It’s over eighteen months since my writers’ group began and in that time we have seen a few developments. It’s interesting how group dynamics work and Tuckman’s model of group development – Forming – Storming – Norming – Performing seems to more or less fit our evolutionary process . Tuckman maintains that all these phases are necessary and inevitable for groups to grow, face up to challenges, tackle problems and find solutions, plan, work and deliver results. However, as with all groups, it seems that some people join to observe and others to take part. The ethos of the group was always about professionalism. I didn’t want to start yet another group of weekend writers or people who wanted to simply read out their work to have others admire it. My aim in starting the group was to attract dynamic people who wanted not only to write, be published and motivate others – it was also to take an active part in group activities. As it has turned out, there have been a few members who have been actively writing and participating in meetings, some who have contributed greatly to the growth of the group and, inevitably, those who just want to come along and participate at meetings, without necessarily contributing to the group’s evolution.
Since we started we have welcomed two guest speakers, a publisher and a creative writing teacher; developed a website; joined the National Association of Writers’ Groups; snuggled under the umbrella of the Bear Pit, a local arts group; changed our monthly meeting venue to an eminently more prestigious and comfortable place and have plans to participate in the Stratford-upon-Avon Literary Festival in April. Our members have had articles published, won a short story competition and self-published a crime novel. Many others continue to write their novels and enter short story and poetry competitions.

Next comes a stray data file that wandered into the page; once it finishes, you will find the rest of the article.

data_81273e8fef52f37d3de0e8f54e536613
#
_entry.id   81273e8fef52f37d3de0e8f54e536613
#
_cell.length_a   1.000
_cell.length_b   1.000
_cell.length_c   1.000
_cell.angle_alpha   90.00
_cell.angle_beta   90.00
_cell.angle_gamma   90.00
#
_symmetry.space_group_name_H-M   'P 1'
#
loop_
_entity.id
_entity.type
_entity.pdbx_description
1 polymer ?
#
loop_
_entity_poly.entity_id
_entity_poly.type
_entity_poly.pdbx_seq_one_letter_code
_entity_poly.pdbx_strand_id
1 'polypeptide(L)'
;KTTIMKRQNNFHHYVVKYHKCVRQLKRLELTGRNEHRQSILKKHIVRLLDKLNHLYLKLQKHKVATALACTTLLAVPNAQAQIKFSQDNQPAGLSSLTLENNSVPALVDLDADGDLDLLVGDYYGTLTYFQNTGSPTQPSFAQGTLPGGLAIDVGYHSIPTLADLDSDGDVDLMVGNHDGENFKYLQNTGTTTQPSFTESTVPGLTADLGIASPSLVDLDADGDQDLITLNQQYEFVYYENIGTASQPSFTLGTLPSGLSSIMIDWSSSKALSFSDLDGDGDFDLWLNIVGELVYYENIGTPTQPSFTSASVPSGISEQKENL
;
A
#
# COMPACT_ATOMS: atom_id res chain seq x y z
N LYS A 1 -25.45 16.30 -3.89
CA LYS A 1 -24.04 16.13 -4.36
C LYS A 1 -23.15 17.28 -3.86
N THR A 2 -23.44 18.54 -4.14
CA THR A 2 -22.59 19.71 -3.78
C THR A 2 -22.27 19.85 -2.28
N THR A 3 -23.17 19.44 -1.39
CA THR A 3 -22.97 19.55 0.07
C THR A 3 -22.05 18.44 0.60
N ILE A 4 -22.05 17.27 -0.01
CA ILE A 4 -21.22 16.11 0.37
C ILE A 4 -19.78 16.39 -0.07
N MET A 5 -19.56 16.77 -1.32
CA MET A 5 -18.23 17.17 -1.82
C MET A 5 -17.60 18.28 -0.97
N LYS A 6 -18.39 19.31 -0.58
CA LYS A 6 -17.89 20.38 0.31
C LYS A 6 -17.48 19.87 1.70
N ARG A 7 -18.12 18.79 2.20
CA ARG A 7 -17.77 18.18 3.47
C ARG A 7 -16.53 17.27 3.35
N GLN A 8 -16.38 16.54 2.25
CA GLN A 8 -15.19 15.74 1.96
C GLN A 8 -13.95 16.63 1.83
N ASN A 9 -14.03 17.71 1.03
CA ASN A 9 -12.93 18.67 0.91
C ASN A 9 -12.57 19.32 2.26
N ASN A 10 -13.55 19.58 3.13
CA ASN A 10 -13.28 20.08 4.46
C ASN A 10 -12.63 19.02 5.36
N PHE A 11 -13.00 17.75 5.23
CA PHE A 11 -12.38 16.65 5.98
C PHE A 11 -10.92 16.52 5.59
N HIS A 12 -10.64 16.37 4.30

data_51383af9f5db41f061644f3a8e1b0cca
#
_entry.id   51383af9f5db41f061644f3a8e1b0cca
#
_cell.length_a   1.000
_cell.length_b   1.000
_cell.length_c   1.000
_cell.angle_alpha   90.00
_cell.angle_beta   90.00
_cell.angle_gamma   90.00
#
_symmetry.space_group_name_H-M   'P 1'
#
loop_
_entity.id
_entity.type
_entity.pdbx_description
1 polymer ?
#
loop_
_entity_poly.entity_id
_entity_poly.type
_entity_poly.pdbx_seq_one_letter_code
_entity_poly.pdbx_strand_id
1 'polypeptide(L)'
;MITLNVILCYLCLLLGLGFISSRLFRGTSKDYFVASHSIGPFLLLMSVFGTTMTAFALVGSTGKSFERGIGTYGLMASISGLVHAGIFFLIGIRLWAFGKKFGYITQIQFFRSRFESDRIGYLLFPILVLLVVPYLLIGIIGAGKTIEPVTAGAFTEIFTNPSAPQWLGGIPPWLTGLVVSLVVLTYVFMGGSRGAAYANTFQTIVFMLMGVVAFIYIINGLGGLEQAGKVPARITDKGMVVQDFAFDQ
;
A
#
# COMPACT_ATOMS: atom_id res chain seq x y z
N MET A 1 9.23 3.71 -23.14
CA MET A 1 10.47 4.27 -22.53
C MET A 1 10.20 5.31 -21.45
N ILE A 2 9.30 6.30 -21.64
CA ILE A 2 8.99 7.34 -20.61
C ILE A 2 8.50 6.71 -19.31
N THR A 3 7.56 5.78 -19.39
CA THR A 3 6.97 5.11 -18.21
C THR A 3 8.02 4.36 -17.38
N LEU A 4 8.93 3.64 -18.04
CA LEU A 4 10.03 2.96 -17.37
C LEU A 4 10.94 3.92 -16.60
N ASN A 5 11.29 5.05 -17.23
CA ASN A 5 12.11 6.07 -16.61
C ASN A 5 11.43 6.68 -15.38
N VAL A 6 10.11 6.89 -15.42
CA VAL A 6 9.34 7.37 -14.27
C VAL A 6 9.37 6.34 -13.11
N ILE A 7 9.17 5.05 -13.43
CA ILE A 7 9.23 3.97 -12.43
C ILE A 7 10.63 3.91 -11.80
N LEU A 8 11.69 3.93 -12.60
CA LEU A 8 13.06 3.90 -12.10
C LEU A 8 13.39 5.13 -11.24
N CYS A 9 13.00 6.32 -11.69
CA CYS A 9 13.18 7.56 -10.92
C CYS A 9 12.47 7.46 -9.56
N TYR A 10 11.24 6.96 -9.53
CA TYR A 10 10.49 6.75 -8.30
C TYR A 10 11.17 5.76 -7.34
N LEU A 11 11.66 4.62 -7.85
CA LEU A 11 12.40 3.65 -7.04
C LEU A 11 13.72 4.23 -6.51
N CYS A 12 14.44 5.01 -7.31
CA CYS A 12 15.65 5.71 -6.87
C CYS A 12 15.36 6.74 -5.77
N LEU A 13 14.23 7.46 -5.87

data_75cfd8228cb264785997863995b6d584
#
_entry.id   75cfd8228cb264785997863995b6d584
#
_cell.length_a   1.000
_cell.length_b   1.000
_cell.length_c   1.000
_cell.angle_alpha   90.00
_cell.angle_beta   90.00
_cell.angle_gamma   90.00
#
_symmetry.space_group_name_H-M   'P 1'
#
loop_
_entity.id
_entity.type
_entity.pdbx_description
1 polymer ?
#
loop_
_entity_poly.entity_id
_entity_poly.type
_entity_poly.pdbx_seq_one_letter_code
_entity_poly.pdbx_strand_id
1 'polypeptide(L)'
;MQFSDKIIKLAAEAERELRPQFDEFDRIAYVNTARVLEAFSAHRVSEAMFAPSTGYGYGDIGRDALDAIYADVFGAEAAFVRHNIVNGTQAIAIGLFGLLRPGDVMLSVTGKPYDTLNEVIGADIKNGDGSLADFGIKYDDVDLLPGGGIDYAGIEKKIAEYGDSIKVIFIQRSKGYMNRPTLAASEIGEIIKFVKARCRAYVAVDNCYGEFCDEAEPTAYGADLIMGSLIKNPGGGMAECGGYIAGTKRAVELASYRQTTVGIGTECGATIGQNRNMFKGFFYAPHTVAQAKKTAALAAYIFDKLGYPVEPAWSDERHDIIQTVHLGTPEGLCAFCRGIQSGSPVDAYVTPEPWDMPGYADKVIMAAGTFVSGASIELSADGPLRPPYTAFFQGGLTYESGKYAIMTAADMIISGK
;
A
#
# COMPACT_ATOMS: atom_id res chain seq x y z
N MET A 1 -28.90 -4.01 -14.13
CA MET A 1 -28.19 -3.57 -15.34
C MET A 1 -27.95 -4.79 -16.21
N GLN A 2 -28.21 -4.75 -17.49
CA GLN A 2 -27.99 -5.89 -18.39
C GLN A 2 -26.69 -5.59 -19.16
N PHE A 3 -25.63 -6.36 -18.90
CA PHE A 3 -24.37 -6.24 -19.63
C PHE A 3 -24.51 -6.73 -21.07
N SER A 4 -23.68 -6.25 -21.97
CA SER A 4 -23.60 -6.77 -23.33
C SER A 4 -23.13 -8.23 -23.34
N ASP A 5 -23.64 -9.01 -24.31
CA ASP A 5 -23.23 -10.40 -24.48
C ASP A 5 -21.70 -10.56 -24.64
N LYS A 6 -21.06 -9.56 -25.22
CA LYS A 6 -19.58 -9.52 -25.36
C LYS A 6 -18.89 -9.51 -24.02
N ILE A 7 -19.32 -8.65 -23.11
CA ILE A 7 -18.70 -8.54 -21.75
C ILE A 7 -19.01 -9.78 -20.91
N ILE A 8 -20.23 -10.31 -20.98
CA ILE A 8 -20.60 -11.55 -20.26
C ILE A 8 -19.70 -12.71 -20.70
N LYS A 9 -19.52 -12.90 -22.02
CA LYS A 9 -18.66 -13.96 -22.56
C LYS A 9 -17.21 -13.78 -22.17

The aim of the group was to encourage and motivate writers who wanted to be published and the frequent email ‘traffic’ between members testifies to the frequent dissemination of market information.
One regret I have in starting this group is that when I began all those months back, I wasn’t employed and therefore had much more time to devote to the organisation and running of the group. Now however, I am working virtually full time and it is often a struggle to achieve all that I want to in furthering its scope and profile.
Nevertheless, I do feel we are getting somewhere and though sometimes I think it would have been simpler to just develop my own writing and continue writing my historical novel in isolation, the friendship and camaraderie of the group has more than made up for the extra work, stress and frustration I have sometimes experienced. So… bring it on. Let’s see what we can achieve in the next eighteen months.